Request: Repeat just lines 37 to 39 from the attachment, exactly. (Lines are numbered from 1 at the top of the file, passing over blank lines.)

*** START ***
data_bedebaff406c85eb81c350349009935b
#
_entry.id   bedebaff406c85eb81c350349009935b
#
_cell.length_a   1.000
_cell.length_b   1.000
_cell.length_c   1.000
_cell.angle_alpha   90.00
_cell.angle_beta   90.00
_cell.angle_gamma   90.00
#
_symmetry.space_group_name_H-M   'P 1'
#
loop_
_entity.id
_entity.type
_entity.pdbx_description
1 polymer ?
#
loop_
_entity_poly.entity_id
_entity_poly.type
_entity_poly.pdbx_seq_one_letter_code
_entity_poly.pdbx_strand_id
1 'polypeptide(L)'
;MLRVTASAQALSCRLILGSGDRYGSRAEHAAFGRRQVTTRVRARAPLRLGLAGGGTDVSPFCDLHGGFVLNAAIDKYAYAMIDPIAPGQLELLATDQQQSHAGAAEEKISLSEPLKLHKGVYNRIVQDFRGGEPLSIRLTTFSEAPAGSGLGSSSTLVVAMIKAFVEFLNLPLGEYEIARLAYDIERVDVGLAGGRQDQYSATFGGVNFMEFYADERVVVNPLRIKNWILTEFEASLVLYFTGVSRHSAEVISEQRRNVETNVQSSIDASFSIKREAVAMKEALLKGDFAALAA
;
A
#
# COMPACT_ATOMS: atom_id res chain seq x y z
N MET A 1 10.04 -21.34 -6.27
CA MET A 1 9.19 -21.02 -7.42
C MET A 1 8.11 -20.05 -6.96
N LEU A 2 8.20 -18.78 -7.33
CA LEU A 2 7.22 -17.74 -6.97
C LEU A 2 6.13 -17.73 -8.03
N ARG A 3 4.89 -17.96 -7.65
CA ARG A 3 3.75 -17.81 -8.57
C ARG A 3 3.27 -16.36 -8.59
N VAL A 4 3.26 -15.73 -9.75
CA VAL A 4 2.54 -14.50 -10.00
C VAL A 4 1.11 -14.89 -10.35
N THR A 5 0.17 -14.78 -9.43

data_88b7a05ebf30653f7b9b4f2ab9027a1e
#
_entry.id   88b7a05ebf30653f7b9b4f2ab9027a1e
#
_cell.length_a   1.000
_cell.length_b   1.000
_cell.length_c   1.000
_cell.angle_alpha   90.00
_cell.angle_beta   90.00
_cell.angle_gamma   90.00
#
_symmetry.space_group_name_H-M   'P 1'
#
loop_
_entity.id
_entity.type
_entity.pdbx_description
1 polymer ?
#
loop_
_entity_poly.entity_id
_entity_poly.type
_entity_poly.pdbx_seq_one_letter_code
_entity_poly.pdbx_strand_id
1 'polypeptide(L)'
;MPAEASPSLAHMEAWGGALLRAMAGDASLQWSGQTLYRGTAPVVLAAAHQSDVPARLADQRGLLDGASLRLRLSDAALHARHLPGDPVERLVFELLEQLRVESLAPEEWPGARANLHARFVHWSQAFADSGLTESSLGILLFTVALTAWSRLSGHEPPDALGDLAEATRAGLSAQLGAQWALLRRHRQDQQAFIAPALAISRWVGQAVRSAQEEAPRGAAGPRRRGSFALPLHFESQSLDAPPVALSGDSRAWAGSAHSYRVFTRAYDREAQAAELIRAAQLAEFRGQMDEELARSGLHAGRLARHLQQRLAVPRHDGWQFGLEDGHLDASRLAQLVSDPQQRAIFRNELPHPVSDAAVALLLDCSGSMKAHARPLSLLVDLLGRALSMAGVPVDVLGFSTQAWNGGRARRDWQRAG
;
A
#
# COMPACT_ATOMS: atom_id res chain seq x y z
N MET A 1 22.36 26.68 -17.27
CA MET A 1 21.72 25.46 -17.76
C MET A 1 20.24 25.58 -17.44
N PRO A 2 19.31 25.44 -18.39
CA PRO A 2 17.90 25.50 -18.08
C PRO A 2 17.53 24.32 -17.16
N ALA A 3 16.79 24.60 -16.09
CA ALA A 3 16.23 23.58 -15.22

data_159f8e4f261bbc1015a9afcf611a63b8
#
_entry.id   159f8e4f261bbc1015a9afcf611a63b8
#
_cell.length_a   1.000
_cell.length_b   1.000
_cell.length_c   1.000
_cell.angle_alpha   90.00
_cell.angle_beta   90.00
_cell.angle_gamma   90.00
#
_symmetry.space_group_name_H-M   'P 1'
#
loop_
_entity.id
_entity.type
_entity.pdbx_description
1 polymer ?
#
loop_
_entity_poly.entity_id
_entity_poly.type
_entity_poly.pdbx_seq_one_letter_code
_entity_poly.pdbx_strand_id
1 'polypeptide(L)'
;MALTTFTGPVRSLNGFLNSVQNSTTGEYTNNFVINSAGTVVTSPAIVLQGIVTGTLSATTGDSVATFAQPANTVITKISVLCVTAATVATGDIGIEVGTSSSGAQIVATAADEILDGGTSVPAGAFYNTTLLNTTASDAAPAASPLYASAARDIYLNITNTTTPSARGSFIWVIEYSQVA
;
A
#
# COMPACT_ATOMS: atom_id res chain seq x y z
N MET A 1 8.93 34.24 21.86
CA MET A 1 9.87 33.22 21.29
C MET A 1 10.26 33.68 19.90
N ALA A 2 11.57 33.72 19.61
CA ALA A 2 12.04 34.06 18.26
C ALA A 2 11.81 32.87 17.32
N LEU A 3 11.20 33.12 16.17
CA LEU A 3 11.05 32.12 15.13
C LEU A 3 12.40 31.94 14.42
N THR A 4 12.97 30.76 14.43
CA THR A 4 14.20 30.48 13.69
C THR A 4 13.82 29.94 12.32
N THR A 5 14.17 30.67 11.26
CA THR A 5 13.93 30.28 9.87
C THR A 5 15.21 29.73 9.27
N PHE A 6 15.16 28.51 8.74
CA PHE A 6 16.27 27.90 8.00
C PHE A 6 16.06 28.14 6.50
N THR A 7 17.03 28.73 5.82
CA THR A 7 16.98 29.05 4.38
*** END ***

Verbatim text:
N ARG A 3 4.89 -17.96 -7.65
CA ARG A 3 3.75 -17.81 -8.57
C ARG A 3 3.27 -16.36 -8.59